Among those inclusions is a 2008 interview between New in Chess editor Dirk Jan ten Geuzendam and Hein’s friend Harry Mulisch. This interview spans the time frame from the beginning of their friendship in 1957 and takes us through the end of Donner’s life and beyond.

Lastly, the games included in the “Games and Annotations” section of the book have been computer checked and a couple of additional games were added. While I wasn’t all that interested in Hein the player, I of course enjoyed to playing through his win over Fischer from the Varna 1962 Olympiad.

All in all I highly recommend this book. I found it interesting to read a book written by an author who seemed determined to uncover the man who happened to be a chess player rather than the approach many take which is to uncover the chess player who happened to be a man.

Til Next Time,

Chris Wainscott

Review of the On the Origin of Good Moves by Willy Hendriks

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On The Origin of Good Moves by Willy Hendriks, New in Chess 2020 432 pp

Eight years ago IM Willy Hendriks released his semi-controversial book Move First, Think Later which won the ECF 2012 Book of the Year Award.  Now the long awaited follow up has arrived!

In his new work, On The Origin of Good Moves the author is once again challenging some long-held conventional wisdom.

The premise of the book is that the evolution of an individual chess player follows the evolution of the game itself. To this end we are taken on a journey through chess history, starting with Greco and ending more or less with Steinitz.

Of course there are snippets of more modern games sprinkled in here and there, including many of the author’s own, but the focus of the book is to get us from the start of recorded chess history (Greco) to the start of modern chess history (Steinitz.)

The book records the evolution of the game, from it’s earliest recorded roots, to the rise of coffeehouse chess, then on to serious matches, and finally to the origin of true chess professionals.

Each chapter is precluded by a set of exercises consisting of positions found within the chapter. With so much research showing active learning being far superior to passive learning I always find this to be a useful feature and enjoy how prevalent it is becoming in modern chess literature.

In terms of usefulness for immediate chess improvement, I think that the exercises are most of what this book offers, but I don’t see that as a negative mark. Mainly this is due to the fact that there is an acknowledged mission to familiarize the reader with chess history with the end goal of them becoming stronger through the use of these building blocks.

To put it another way, this book doesn’t set out to make you a better player by exposing you to a carefully cultivated set of exercises designed to hone a particular skill, but rather the goal seems to be to expose the reader to particular ways of thinking that evolved over the course of chess history. Essentially it’s a different approach to the proverb about teaching someone to fish versus giving them a fish.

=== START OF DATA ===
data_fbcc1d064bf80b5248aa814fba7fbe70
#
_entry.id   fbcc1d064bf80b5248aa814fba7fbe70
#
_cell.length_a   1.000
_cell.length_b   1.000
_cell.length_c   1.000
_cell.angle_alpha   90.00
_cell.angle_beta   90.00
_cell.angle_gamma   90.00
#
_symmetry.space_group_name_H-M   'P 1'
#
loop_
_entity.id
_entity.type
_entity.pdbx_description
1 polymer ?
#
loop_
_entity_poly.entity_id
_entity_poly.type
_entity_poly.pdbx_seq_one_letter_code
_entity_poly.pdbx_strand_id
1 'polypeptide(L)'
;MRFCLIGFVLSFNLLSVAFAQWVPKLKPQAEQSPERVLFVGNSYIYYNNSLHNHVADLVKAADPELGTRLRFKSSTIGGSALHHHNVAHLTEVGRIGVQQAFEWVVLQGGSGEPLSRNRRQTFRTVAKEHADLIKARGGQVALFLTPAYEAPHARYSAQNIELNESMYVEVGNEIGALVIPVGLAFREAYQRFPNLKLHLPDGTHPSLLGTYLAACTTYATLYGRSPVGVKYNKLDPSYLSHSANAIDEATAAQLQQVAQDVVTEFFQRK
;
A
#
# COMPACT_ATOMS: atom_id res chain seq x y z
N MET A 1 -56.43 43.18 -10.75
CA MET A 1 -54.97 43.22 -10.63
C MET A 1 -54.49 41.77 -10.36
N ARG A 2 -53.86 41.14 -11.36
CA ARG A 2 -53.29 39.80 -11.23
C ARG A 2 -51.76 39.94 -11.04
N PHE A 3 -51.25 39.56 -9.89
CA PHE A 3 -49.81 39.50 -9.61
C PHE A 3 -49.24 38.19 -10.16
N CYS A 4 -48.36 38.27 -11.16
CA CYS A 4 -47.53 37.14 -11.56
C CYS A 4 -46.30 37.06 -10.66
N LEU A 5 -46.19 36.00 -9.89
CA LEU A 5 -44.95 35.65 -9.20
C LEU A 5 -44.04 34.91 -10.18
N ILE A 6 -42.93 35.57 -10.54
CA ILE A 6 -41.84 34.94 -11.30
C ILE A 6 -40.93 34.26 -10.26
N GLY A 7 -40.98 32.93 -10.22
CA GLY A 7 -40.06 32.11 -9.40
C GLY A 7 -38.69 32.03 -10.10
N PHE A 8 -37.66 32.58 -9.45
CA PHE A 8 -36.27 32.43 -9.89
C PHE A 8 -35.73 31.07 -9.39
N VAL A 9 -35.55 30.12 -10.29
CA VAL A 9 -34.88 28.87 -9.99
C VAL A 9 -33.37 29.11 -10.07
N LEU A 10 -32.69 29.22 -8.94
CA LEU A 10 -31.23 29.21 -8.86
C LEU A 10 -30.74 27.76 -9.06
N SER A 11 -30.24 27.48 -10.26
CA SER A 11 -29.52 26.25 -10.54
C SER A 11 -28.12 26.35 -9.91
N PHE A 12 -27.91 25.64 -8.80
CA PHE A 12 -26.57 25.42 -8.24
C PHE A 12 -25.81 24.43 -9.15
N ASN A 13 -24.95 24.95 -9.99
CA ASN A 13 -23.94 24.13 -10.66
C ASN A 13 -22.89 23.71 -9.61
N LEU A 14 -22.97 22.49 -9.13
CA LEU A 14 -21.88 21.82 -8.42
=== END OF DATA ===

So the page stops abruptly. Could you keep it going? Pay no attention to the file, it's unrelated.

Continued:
Along this journey there are some quite interesting challenges to widely held viewpoints. For example, in Chapter 5: The Start of Serious Competition the matches between La Bourdonnais and McDonnell are discussed. The author starts out by acknowledging that there are some spectacular fragments from some of the games which are quite well known, but then quotes Harry Golombek talking about how he had analyzed all of the games with the intent of writing about them, only to be “appalled by the low quality of the play in general.”

This position is the well-known final position from the 16th game of the fourth match is the conclusion of a spectacular sacrificial idea by Black:

This position, however, is not covered in the book. Instead, Hendrik’s chooses positions such as this one:

If asked to describe White’s position here, modern players of even extremely weak strength would likely say that it looks like White has suffered a disaster in the opening and is in extreme trouble due to the lack of king safety.

Yet the standards of play were such back in that day that McDonnell repeated this opening in his next White game!

Another maxim which Hendriks challenges is the notion that Steinitz is the person who worked out the concepts of positional chess. In Chapter 19 he discusses Cecil Purdy’s theory called “The Great Steinitz Hoax.” The concept is that the theories of positional play which are generally attributed to Steinitz were in fact worked out by Lasker. That chapter, while short, is interestingly compelling.

Probably my favorite chapter of this book is Chapter 32: Study Openings. In this chapter the author states that he knows of no better way to improve at chess than to study openings. He points out that what are thought of as classic books, from Greco to Philidor to Staunton to Steinitz are essentially opening works.

Here Hendriks simply challenges the classic wisdom that openings should be studied rarely, if at all, by improving players. In fact, he calls the study of openings “one of the main motors of improvement” and backs his claim up with compelling examples.

All in all I recommend this book. Not as a textbook, but as a historical tome. The subject matter is fascinating, and IM Hendrik’s continued insistence on turning standard logic on it’s ear makes for compelling reading.

Til Next Time,

Chris Wainscott